Background. The objective of this study was to examine factors that predicted outcome in a chronically fatigued group of patients who were randomized to cognitive behaviour therapy or counselling in primary care.
Method. Illness perceptions, attributions, fatigue, disability and demographic variables were recorded at assessment and levels of fatigue and disability were measured at 6 months post randomization. Logistic regression was used to examine associations.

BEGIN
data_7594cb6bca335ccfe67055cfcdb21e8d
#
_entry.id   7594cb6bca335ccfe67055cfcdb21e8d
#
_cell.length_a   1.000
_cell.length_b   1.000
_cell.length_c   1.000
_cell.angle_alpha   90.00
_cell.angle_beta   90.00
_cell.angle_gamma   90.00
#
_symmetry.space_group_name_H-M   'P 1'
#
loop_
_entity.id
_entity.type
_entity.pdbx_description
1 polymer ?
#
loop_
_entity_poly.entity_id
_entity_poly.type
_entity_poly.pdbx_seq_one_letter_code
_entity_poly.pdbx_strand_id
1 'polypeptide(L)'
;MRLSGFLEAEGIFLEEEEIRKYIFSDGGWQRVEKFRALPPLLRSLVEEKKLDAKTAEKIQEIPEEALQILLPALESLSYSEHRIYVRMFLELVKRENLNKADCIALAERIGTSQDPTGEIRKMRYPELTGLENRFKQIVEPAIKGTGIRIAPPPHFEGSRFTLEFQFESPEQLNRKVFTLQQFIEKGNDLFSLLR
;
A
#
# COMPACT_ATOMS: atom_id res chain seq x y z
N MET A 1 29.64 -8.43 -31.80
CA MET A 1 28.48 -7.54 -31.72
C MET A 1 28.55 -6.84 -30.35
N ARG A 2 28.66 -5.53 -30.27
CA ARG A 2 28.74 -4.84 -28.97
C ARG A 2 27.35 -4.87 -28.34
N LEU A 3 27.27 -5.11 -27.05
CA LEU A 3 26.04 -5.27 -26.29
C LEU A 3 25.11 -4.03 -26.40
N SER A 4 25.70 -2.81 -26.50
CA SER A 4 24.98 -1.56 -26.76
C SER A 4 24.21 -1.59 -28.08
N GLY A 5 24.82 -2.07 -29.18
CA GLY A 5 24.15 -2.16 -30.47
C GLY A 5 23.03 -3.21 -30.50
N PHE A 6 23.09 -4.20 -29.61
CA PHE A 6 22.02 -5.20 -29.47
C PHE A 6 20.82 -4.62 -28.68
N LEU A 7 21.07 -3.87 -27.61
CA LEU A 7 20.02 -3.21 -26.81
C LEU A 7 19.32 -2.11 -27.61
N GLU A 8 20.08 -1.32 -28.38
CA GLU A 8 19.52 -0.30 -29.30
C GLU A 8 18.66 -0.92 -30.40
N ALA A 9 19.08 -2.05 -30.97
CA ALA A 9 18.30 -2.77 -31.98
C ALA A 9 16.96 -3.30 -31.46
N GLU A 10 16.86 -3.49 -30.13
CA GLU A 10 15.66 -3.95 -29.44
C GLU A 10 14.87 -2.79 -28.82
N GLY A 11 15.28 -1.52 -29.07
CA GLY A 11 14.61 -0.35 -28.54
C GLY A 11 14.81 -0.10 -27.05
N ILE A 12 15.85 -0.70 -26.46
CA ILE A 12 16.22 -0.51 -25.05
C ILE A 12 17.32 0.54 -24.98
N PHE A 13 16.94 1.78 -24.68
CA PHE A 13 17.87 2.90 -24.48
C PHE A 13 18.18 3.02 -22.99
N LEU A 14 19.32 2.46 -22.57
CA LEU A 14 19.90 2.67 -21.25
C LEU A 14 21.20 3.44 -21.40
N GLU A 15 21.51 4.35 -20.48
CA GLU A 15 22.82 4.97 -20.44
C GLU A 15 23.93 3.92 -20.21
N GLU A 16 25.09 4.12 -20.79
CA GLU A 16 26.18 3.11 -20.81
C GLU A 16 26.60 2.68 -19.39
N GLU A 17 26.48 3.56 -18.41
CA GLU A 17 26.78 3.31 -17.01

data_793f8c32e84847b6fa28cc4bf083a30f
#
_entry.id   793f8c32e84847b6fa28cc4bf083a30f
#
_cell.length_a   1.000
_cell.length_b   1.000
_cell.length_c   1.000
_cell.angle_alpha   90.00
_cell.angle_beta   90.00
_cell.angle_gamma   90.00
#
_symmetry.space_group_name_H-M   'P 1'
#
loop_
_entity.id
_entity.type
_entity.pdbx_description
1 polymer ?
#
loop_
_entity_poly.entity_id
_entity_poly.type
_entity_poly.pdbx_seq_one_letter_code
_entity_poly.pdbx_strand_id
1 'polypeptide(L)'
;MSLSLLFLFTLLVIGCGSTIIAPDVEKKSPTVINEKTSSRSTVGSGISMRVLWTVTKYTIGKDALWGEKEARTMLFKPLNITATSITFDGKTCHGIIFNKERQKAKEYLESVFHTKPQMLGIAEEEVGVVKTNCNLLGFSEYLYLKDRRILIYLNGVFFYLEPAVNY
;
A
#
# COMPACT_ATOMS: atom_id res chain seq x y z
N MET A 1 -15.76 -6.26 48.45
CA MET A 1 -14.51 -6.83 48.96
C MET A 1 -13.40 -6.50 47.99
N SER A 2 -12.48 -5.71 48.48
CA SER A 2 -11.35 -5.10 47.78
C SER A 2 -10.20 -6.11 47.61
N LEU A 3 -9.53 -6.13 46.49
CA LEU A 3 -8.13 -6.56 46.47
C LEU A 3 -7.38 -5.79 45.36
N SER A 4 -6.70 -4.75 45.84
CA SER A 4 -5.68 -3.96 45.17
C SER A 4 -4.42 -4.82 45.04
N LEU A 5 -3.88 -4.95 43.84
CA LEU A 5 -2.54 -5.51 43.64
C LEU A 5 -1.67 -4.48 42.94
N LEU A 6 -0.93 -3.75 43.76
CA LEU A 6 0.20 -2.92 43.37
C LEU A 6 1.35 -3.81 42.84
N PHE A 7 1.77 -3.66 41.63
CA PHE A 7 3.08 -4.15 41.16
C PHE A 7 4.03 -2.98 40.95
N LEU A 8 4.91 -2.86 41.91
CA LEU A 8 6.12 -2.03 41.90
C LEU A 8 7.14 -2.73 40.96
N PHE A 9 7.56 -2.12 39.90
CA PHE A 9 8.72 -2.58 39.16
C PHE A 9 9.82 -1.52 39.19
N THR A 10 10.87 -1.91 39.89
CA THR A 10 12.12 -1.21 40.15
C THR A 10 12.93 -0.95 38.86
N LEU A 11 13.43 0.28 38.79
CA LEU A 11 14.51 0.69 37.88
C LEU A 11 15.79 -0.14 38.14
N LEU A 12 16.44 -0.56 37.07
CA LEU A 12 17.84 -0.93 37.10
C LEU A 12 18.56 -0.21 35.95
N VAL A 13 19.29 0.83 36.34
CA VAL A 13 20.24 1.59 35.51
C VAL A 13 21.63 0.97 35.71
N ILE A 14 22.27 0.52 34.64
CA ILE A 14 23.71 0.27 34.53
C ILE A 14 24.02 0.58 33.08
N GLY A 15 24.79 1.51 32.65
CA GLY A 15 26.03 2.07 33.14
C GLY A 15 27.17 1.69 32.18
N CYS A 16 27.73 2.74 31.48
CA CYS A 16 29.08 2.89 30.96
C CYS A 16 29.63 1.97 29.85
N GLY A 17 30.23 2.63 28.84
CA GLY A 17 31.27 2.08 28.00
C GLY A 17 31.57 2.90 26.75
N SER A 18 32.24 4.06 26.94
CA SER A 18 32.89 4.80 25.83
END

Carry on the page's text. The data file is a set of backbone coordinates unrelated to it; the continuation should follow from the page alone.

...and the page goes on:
Results. Factors that predicted a poor outcome (four or more on the fatigue questionnaire) were: poor social adjustment at assessment; the patients self-report that they had never seen the GP for an emotional reason; a physical illness attribution; and, a long perceived future illness duration.
Conclusions. Patients who are more psychologically minded are more likely to improve with psychological treatments in primary care. General practitioners need to assess this before referring to an appropriate therapist.
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